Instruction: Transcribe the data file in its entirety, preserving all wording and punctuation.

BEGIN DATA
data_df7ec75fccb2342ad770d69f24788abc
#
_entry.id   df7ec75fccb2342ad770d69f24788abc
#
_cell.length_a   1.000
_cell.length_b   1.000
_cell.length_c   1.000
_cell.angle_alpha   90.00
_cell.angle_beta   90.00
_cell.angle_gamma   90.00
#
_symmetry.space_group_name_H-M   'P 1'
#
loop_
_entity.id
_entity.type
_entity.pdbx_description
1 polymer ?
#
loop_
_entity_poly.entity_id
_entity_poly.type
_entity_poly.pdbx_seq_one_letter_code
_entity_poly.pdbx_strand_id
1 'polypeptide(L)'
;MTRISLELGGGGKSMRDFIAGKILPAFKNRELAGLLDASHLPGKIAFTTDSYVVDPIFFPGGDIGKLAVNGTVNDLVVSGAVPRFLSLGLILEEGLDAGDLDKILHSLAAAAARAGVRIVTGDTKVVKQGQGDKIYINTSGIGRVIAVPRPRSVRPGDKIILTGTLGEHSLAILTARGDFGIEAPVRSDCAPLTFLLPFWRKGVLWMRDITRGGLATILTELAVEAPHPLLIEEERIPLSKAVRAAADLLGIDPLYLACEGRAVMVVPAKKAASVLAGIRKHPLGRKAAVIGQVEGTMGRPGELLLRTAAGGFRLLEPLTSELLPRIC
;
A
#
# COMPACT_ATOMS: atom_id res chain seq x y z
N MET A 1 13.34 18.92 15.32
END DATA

data_df7ec75fccb2342ad770d69f24788abc
#
_entry.id   df7ec75fccb2342ad770d69f24788abc
#
_cell.length_a   1.000
_cell.length_b   1.000
_cell.length_c   1.000
_cell.angle_alpha   90.00
_cell.angle_beta   90.00
_cell.angle_gamma   90.00
#
_symmetry.space_group_name_H-M   'P 1'
#
loop_
_entity.id
_entity.type
_entity.pdbx_description
1 polymer ?
#
loop_
_entity_poly.entity_id
_entity_poly.type
_entity_poly.pdbx_seq_one_letter_code
_entity_poly.pdbx_strand_id
1 'polypeptide(L)'
;MTRISLELGGGGKSMRDFIAGKILPAFKNRELAGLLDASHLPGKIAFTTDSYVVDPIFFPGGDIGKLAVNGTVNDLVVSGAVPRFLSLGLILEEGLDAGDLDKILHSLAAAAARAGVRIVTGDTKVVKQGQGDKIYINTSGIGRVIAVPRPRSVRPGDKIILTGTLGEHSLAILTARGDFGIEAPVRSDCAPLTFLLPFWRKGVLWMRDITRGGLATILTELAVEAPHPLLIEEERIPLSKAVRAAADLLGIDPLYLACEGRAVMVVPAKKAASVLAGIRKHPLGRKAAVIGQVEGTMGRPGELLLRTAAGGFRLLEPLTSELLPRIC
;
A
#
# COMPACT_ATOMS: atom_id res chain seq x y z
N MET A 1 13.34 18.92 15.32